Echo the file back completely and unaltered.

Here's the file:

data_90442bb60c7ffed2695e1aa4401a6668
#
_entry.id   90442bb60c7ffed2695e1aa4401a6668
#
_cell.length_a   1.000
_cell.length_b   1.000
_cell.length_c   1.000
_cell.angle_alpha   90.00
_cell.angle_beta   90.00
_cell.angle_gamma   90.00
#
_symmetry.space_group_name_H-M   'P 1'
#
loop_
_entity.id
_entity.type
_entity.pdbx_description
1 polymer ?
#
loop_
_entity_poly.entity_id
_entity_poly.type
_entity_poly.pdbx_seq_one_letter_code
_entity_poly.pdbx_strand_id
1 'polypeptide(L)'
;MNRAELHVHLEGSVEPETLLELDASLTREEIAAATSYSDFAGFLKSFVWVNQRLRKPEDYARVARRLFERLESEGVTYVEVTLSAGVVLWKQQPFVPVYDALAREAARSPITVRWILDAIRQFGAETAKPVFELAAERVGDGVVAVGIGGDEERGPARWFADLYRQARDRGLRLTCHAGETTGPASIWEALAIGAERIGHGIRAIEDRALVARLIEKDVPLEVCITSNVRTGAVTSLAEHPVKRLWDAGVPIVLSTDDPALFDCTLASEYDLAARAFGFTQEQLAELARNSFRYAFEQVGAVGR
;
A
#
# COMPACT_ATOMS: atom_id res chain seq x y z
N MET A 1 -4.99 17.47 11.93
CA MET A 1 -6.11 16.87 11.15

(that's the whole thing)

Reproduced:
data_90442bb60c7ffed2695e1aa4401a6668
#
_entry.id   90442bb60c7ffed2695e1aa4401a6668
#
_cell.length_a   1.000
_cell.length_b   1.000
_cell.length_c   1.000
_cell.angle_alpha   90.00
_cell.angle_beta   90.00
_cell.angle_gamma   90.00
#
_symmetry.space_group_name_H-M   'P 1'
#
loop_
_entity.id
_entity.type
_entity.pdbx_description
1 polymer ?
#
loop_
_entity_poly.entity_id
_entity_poly.type
_entity_poly.pdbx_seq_one_letter_code
_entity_poly.pdbx_strand_id
1 'polypeptide(L)'
;MNRAELHVHLEGSVEPETLLELDASLTREEIAAATSYSDFAGFLKSFVWVNQRLRKPEDYARVARRLFERLESEGVTYVEVTLSAGVVLWKQQPFVPVYDALAREAARSPITVRWILDAIRQFGAETAKPVFELAAERVGDGVVAVGIGGDEERGPARWFADLYRQARDRGLRLTCHAGETTGPASIWEALAIGAERIGHGIRAIEDRALVARLIEKDVPLEVCITSNVRTGAVTSLAEHPVKRLWDAGVPIVLSTDDPALFDCTLASEYDLAARAFGFTQEQLAELARNSFRYAFEQVGAVGR
;
A
#
# COMPACT_ATOMS: atom_id res chain seq x y z
N MET A 1 -4.99 17.47 11.93
CA MET A 1 -6.11 16.87 11.15